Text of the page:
Last ? first: Taffeta is a slippery, flat, smooth, square-woven, lightweight fabric. Makes it easier to get your arm through a damp sleeve.
Next: Polyester is more resistant to UV, petrochemicals, acids, etc. than nylon. It stretches less. Nylon's stretch protects it from shock loads and helps account for its 2X strength compared to polyester...when new, not after lots of sun, DEET, and spilled lemon drink powder. Even coated Nylon should be treated with DWR to reduce water absorption, sag, stretch, etc.
Polyester is vastly superior to nylon for tent flies and tarps because it does not absorb as much water and does not stretch and sag when wet. Some makers use it. I have a poly tent from 1979. Still good.
Nylon is what the mills make because it is what the public has come to expect. Or maybe it's the other way around. Lack of gumption, imagination, vision, whatever, may also play a part.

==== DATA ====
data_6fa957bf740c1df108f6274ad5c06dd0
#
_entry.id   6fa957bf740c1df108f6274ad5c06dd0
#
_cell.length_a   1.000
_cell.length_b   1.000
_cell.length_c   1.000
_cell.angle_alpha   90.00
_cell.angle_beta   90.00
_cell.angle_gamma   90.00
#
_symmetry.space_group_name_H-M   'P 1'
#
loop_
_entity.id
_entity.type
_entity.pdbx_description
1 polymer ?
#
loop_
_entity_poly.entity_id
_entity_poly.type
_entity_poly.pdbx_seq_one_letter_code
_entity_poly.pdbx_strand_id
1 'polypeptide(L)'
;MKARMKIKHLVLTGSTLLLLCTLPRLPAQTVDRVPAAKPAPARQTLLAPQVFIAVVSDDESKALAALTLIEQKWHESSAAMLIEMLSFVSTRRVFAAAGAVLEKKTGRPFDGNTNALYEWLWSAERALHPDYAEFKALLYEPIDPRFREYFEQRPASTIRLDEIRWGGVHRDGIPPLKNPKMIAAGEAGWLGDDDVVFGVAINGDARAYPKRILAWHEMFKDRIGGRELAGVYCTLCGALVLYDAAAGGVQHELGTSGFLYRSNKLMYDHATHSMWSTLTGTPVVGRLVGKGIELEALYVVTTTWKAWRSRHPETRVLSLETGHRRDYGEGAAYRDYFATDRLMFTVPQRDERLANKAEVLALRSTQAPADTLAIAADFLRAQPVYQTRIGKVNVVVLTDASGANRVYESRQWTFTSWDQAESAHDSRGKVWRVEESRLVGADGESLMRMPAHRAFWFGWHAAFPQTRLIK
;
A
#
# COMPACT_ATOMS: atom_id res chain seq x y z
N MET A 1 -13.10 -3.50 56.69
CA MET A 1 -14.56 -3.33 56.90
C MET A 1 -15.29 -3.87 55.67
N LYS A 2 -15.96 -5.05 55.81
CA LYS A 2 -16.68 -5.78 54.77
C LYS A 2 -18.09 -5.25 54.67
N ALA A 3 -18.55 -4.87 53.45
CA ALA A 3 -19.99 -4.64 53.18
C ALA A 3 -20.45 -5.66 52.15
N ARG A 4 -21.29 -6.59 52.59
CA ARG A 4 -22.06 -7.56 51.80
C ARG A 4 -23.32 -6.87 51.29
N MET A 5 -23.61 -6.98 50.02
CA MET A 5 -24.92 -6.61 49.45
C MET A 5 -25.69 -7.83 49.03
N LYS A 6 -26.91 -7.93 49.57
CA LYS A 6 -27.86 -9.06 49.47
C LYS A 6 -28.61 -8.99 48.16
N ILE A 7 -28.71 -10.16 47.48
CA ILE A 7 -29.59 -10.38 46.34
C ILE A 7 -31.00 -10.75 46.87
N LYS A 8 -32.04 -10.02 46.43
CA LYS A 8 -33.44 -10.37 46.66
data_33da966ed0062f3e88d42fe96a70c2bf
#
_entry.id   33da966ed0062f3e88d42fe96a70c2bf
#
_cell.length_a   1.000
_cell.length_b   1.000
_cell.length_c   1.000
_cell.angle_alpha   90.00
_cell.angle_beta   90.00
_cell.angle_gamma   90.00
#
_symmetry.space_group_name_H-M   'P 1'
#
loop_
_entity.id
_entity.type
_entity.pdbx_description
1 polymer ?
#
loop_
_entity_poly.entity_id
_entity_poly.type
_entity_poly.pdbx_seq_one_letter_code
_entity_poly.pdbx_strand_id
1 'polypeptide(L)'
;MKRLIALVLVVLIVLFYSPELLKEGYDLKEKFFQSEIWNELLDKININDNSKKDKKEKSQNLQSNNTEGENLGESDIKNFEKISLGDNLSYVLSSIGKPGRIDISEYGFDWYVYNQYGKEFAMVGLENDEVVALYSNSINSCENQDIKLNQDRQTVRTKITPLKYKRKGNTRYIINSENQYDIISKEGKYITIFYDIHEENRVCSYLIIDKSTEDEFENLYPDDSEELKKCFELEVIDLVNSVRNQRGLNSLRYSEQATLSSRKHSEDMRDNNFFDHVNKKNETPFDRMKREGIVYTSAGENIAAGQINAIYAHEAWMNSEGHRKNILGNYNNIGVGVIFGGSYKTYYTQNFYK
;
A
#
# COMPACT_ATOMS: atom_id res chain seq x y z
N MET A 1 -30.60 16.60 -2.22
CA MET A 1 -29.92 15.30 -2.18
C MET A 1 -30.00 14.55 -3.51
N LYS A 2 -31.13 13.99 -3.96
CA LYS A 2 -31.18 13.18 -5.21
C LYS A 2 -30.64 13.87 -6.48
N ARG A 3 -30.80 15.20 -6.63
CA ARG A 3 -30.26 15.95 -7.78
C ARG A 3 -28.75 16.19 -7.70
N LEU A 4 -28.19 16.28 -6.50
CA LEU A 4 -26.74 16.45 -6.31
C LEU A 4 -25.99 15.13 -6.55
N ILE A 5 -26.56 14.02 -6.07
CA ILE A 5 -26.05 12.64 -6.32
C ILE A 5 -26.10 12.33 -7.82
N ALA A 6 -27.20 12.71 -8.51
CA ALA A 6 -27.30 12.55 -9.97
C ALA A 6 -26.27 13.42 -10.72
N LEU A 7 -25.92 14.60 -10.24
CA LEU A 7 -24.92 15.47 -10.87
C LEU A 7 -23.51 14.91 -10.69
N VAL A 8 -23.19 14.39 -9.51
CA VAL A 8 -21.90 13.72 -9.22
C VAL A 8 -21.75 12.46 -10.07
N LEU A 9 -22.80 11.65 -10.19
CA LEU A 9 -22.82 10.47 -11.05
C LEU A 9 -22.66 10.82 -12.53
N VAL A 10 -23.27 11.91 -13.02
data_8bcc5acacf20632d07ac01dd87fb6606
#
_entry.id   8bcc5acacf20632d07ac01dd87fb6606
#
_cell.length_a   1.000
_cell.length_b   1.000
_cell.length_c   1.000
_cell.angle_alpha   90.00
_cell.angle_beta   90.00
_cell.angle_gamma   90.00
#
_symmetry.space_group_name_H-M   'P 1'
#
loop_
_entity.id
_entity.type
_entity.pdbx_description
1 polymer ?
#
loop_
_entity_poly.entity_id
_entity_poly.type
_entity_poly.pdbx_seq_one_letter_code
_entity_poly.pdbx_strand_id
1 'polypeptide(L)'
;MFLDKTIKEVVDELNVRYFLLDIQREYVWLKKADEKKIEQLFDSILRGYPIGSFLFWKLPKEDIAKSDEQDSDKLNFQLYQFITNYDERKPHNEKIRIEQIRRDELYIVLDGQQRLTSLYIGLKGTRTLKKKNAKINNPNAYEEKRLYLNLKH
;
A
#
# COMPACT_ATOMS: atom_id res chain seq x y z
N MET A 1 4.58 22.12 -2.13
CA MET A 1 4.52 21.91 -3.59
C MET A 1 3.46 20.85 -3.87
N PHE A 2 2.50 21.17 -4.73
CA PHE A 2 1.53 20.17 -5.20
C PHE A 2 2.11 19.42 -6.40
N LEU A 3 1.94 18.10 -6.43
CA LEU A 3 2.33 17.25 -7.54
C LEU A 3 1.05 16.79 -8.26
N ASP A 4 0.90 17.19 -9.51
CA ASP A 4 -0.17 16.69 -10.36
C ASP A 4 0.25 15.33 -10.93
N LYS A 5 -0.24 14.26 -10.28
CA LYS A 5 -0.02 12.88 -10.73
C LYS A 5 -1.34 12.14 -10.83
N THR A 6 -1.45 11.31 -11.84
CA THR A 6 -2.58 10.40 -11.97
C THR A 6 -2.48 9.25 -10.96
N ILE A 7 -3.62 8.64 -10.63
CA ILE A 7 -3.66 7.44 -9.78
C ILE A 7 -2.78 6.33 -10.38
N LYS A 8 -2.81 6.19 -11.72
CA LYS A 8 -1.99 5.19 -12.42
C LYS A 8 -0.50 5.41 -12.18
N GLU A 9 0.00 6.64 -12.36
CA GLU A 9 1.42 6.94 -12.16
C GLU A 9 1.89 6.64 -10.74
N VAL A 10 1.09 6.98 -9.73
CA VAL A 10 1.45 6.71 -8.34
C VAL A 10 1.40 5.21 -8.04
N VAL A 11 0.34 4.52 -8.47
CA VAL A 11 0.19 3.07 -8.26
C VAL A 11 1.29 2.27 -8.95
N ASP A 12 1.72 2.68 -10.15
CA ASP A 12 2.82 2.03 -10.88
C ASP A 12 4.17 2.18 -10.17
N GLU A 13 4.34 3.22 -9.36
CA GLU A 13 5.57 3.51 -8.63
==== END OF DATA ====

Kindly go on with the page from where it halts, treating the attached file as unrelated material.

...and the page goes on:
A mill with its head at the right end would produce Spectra/Dyneema reinforced polyester fabrics suitable to replace many or most of the current nylon offerings. Spectra cannot be successfully dyed, but polyester can. The polyester component will also accept polyurethane and silicone coatings.
Imagine a down-proof, uncoated fabric equal in strength to 1.1 oz nylon but weighing 0.3 to 0.5 oz. Or the same fabric with 0.2 or 0.3 oz coating (typical) that would work for lightweight tarps. flies, pack covers, UL raingear and UL packs. Or an intimate blend of Spectra (not a grid-stop) spun into polyester Cordura yarns to produce strong, abrasion resistant pack cloths ranging from 1.3 to 3 ounces.
You noted the use of polyester thread on nylon items. It's a compromise. Remember, nylon stretches and polyester does not. Ideally you would use a stretchy thread on stretchy fabric or on low-stretch fabric. A good jerk on nylon tarp hem, stitched with polyester, will break the thread wherever it is too tight. On the other hand, some home machines don't handle nylon thread too well (because of its stretch) and in most cases, polyester thread will give neater results. For many applications, nylon thread is overkill. I use polyester thread on day packs, tarps, hammocks, UL packs and all stitching on silnylon. On long seams and tarp hems, I use a shallow zigzag. That keeps the nylon from snapping the thread.